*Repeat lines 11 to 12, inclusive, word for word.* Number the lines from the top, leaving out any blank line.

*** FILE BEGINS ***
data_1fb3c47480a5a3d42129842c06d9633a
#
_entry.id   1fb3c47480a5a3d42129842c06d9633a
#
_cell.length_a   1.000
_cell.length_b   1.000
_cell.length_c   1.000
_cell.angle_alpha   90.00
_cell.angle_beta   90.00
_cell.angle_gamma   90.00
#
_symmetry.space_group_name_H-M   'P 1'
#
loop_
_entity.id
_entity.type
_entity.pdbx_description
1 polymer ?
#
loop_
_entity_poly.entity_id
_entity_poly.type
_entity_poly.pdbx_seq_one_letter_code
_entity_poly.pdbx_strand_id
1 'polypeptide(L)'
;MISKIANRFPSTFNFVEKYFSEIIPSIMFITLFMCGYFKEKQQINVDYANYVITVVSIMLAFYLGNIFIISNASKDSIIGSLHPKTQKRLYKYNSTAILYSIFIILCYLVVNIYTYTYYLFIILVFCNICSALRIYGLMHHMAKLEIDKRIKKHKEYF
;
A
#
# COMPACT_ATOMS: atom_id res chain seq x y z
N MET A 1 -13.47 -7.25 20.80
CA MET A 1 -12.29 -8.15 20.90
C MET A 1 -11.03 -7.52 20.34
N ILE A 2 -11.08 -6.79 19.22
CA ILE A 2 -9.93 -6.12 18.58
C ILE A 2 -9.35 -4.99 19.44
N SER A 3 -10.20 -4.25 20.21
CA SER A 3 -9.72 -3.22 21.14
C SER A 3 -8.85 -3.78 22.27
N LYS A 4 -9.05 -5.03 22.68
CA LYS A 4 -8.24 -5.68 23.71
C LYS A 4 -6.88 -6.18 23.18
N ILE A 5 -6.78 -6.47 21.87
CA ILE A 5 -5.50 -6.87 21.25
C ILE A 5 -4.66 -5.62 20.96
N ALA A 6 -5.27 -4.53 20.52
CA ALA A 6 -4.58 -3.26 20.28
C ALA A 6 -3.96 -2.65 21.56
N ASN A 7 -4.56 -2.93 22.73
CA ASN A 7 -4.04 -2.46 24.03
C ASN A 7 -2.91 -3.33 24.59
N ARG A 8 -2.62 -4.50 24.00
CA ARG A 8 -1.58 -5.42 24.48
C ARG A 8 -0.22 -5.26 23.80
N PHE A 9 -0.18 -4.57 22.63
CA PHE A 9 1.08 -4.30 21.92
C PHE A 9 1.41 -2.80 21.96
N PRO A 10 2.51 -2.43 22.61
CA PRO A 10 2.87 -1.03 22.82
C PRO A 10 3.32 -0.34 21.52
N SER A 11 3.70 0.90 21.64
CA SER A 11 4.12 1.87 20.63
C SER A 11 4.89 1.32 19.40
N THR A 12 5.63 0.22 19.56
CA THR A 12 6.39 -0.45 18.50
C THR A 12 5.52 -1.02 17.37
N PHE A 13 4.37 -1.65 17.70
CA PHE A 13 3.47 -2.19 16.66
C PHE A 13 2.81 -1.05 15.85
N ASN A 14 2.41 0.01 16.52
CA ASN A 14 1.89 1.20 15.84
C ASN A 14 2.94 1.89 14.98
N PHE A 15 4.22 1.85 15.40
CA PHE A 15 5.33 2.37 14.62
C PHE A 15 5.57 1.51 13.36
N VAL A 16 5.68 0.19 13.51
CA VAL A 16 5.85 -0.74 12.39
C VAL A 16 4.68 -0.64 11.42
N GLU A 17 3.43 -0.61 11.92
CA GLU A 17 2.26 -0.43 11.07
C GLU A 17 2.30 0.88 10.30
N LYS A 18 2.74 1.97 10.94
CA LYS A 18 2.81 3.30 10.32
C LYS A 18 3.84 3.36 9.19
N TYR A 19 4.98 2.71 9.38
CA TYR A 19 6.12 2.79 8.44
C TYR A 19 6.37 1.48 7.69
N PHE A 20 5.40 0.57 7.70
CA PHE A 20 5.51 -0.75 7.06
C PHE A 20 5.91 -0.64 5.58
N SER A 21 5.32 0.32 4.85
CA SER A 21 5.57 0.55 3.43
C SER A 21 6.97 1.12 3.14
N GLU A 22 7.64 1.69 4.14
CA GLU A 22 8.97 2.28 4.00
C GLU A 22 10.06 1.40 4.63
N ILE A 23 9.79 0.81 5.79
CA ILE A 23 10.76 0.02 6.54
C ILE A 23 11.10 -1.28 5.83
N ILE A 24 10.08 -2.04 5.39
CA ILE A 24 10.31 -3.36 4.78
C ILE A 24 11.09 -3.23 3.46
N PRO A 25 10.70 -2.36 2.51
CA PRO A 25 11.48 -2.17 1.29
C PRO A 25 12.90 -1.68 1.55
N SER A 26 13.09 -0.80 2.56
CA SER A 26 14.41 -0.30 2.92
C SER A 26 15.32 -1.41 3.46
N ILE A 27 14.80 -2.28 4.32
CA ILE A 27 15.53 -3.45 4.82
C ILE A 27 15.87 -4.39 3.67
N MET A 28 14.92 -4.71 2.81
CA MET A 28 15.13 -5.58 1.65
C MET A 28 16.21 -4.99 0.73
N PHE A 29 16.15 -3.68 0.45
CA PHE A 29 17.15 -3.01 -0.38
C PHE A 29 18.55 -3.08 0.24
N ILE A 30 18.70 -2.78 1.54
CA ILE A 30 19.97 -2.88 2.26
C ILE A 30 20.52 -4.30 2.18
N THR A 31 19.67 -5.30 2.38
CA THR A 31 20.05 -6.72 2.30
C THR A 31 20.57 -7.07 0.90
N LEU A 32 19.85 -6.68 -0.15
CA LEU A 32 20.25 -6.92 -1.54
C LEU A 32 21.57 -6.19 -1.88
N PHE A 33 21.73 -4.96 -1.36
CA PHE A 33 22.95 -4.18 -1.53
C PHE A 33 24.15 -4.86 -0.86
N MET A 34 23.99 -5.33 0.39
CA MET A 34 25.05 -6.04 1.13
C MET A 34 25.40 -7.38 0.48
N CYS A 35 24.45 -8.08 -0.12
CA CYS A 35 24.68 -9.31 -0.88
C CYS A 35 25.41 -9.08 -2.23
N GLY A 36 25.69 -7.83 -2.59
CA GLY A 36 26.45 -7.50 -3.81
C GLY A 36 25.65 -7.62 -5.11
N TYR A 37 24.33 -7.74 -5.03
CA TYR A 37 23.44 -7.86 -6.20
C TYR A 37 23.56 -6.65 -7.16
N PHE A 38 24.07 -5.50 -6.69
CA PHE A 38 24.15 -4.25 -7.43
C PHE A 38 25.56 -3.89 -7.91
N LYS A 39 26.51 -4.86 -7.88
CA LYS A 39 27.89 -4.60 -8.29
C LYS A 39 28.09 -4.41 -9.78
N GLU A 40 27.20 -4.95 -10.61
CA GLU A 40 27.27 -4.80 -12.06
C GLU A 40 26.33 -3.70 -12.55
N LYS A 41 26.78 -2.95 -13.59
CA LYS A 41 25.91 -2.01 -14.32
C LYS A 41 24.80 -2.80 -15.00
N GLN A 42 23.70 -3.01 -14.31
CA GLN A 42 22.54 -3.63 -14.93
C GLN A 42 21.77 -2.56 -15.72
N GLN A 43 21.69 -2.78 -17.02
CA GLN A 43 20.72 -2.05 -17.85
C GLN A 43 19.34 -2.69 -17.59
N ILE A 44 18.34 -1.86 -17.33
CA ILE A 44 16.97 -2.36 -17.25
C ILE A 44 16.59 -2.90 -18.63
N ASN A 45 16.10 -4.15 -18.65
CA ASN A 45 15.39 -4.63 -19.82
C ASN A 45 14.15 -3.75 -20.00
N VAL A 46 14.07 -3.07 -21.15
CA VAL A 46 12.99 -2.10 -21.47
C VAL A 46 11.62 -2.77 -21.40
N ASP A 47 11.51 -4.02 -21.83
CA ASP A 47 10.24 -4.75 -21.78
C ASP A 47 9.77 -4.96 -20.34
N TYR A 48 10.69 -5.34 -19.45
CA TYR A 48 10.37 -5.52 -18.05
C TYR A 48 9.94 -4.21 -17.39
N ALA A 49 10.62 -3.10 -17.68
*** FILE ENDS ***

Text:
#
_symmetry.space_group_name_H-M   'P 1'